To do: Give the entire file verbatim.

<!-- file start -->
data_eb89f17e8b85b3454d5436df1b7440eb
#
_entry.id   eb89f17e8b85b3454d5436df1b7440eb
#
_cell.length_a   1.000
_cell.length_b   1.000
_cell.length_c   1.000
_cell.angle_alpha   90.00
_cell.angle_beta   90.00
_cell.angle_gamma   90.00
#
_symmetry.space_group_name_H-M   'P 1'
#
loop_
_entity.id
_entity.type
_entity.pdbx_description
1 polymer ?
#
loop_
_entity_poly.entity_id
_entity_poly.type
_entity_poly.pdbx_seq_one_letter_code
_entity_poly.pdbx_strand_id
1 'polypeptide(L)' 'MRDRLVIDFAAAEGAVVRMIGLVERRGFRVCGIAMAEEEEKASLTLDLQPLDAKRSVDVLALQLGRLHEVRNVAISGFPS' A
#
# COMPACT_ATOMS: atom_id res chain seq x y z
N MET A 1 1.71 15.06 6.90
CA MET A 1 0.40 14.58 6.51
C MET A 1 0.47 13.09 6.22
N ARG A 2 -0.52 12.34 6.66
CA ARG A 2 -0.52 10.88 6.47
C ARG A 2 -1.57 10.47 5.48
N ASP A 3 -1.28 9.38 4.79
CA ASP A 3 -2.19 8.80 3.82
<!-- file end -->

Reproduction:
data_eb89f17e8b85b3454d5436df1b7440eb
#
_entry.id   eb89f17e8b85b3454d5436df1b7440eb
#
_cell.length_a   1.000
_cell.length_b   1.000
_cell.length_c   1.000
_cell.angle_alpha   90.00
_cell.angle_beta   90.00
_cell.angle_gamma   90.00
#
_symmetry.space_group_name_H-M   'P 1'
#
loop_
_entity.id
_entity.type
_entity.pdbx_description
1 polymer ?
#
loop_
_entity_poly.entity_id
_entity_poly.type
_entity_poly.pdbx_seq_one_letter_code
_entity_poly.pdbx_strand_id
1 'polypeptide(L)' 'MRDRLVIDFAAAEGAVVRMIGLVERRGFRVCGIAMAEEEEKASLTLDLQPLDAKRSVDVLALQLGRLHEVRNVAISGFPS' A
#
# COMPACT_ATOMS: atom_id res chain seq x y z
N MET A 1 1.71 15.06 6.90
CA MET A 1 0.40 14.58 6.51
C MET A 1 0.47 13.09 6.22
N ARG A 2 -0.52 12.34 6.66
CA ARG A 2 -0.52 10.88 6.47
C ARG A 2 -1.57 10.47 5.48
N ASP A 3 -1.28 9.38 4.79
CA ASP A 3 -2.19 8.80 3.82